North American lumber prices are near the lowest levels in seven months, after a cold, wet start to spring has delayed construction and kept potential buyers away from the housing market.
Now, market watchers are waiting for the inevitable spring thaw to shake loose lumber that has been building up in warehouses and at sawmills across North America, while searching for signs of demand from U.S. home builders.
“Last year everyone was irrationally exuberant about the spring and about how fast the housing recovery would take hold,” said Steven Chercover, an analyst with D.A. Davidson, an investment-management firm in Portland, Ore. “This year, we were optimistic, but had the worst winter in decades” in parts of the Midwest and East Coast.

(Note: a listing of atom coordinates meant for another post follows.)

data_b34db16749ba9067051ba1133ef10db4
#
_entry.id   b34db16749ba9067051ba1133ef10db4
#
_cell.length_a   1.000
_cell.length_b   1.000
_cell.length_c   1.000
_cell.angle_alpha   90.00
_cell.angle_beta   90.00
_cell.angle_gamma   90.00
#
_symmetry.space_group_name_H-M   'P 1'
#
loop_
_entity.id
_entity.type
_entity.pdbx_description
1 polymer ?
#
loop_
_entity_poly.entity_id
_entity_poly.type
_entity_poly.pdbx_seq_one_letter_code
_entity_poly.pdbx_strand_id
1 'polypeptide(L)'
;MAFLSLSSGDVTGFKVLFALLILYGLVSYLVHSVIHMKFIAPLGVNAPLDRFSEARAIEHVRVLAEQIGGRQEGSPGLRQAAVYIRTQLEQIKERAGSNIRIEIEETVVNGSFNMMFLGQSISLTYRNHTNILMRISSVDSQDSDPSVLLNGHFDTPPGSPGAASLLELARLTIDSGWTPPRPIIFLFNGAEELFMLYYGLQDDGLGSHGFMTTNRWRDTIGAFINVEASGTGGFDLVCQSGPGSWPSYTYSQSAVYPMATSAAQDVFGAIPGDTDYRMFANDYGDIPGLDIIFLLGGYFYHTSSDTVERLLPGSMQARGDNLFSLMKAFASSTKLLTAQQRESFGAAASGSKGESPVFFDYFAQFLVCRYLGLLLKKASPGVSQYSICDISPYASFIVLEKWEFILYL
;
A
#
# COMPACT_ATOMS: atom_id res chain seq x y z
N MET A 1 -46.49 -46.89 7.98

The winter halted construction and caused transportation bottlenecks, with heavy snows preventing trains and trucks from moving not only lumber but other commodities as well. As the snow melted, competition from grain and energy shippers left a lot of lumber stuck at mills and warehouses. That left the Canadian National Railway Co. to issue a rare embargo notice to wood and pulp producers in March to say it would stop moving lumber products until the backlog was cleared.
“Whenever the perception is out there that there’s lumber piled up like there is now, the psychology feeds into a real bearish market,” said Paul Harder, a lumber trader with Dakeryn Industries, a wholesale distributor in North Vancouver, British Columbia.